Róber Bachinski, Thales Tréz, Gutemberg G. Alves, Rita de C.M. Garcia, Simone T. Oliveira, Luciano da S. Alonso, Júlio X. Heck, Claudia M.C. Dias, João M. Costa Neto, Alexandro A. Rocha, Valeska R.R. Ruiz and Rita L. Paixão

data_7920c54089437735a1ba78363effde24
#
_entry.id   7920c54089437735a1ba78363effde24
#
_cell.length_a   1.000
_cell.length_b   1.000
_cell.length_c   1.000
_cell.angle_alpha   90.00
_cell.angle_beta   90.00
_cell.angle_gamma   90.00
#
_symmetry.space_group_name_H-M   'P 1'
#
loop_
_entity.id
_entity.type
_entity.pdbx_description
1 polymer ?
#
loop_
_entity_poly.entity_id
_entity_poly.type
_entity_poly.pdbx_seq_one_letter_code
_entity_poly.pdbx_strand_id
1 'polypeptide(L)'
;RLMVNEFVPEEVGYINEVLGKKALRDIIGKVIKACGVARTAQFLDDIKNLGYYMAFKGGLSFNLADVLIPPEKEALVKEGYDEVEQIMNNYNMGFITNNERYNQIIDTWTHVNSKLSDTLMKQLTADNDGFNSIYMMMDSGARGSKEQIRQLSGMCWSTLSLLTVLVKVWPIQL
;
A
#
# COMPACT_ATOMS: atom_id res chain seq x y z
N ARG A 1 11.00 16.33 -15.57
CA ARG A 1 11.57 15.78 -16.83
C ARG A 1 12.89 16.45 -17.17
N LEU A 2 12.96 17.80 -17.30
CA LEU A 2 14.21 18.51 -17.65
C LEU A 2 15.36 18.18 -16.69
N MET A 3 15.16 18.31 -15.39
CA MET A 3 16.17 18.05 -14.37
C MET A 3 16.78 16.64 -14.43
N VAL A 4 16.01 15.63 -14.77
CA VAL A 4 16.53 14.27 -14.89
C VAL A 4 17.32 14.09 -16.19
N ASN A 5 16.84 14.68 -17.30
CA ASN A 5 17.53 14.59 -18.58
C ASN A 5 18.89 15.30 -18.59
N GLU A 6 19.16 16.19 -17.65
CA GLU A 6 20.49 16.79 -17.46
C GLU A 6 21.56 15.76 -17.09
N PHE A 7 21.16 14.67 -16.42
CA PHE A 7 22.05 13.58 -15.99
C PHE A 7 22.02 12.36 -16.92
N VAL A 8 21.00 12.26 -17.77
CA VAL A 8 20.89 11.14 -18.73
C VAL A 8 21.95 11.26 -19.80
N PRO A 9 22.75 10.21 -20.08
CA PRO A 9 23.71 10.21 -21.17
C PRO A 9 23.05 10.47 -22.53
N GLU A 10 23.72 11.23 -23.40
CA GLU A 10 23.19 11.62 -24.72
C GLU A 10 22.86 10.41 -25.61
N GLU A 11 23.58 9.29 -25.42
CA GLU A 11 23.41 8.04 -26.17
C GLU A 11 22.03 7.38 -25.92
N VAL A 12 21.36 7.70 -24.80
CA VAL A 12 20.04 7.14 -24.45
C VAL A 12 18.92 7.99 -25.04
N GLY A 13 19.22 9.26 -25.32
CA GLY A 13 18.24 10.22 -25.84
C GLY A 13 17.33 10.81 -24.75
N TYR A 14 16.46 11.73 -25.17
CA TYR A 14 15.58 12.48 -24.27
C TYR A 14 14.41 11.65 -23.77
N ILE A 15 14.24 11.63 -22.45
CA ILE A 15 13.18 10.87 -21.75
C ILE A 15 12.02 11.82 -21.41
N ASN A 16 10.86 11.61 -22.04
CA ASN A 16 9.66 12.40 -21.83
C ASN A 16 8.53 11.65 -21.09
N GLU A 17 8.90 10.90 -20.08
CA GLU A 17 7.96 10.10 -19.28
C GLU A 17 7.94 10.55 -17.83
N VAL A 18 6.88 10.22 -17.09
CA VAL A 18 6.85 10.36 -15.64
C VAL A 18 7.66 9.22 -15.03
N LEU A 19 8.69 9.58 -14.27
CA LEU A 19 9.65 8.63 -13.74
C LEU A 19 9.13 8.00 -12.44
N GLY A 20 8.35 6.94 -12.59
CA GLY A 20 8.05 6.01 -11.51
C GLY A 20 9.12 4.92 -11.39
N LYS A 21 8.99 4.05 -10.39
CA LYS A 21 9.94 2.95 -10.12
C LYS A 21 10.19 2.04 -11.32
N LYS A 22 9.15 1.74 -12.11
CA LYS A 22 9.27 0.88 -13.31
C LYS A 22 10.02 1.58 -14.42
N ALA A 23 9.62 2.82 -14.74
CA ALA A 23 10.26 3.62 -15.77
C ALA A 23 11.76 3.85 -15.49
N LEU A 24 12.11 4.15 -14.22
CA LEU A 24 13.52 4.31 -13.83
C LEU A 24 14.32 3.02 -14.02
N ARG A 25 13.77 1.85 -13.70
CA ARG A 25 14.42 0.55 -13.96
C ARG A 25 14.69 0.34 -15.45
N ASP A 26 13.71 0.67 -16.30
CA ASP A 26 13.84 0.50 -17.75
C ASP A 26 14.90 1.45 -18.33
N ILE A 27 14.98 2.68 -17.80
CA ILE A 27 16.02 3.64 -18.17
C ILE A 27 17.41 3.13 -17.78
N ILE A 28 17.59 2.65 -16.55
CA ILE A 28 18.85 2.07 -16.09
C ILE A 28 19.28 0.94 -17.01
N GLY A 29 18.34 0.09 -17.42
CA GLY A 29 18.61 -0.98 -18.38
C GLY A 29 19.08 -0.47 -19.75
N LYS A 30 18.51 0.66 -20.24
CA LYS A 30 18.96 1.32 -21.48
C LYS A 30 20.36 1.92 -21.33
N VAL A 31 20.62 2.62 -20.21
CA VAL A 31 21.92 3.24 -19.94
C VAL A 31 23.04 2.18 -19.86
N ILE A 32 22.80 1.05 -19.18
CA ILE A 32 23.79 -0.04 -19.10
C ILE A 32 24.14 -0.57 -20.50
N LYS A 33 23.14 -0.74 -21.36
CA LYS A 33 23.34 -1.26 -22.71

Humane education and the debate on alternatives to harmful animal use for training is a relatively recent issue in Brazil. While animal use in secondary education has been illegal since the late 1970s, animal use in higher science education is widespread. However, alternatives to animal experiments in research and testing have recently received attention from the Government, especially after the first legislation on animal experiments was passed, in 2008. This article proposes that higher science education should be based on a critical and humane approach. It outlines the recent establishment of the Brazilian Network for Humane Education (RedEH), as a result of the project, Mapping Animal Use for Undergraduate Education in Brazil, which was recognised by the 2014 Lush Prize. The network aims to create a platform to promote change in science education in Brazil, starting by quantitatively and qualitatively understanding animal use, developing new approaches adapted to the current needs in Brazil and Latin America, and communicating these initiatives nationally. This paper explores the trajectory of alternatives and replacement methods to harmful animal use in training and education, as well as the status of humane education in Brazil, from the point of view of educators and researchers engaged with the network.
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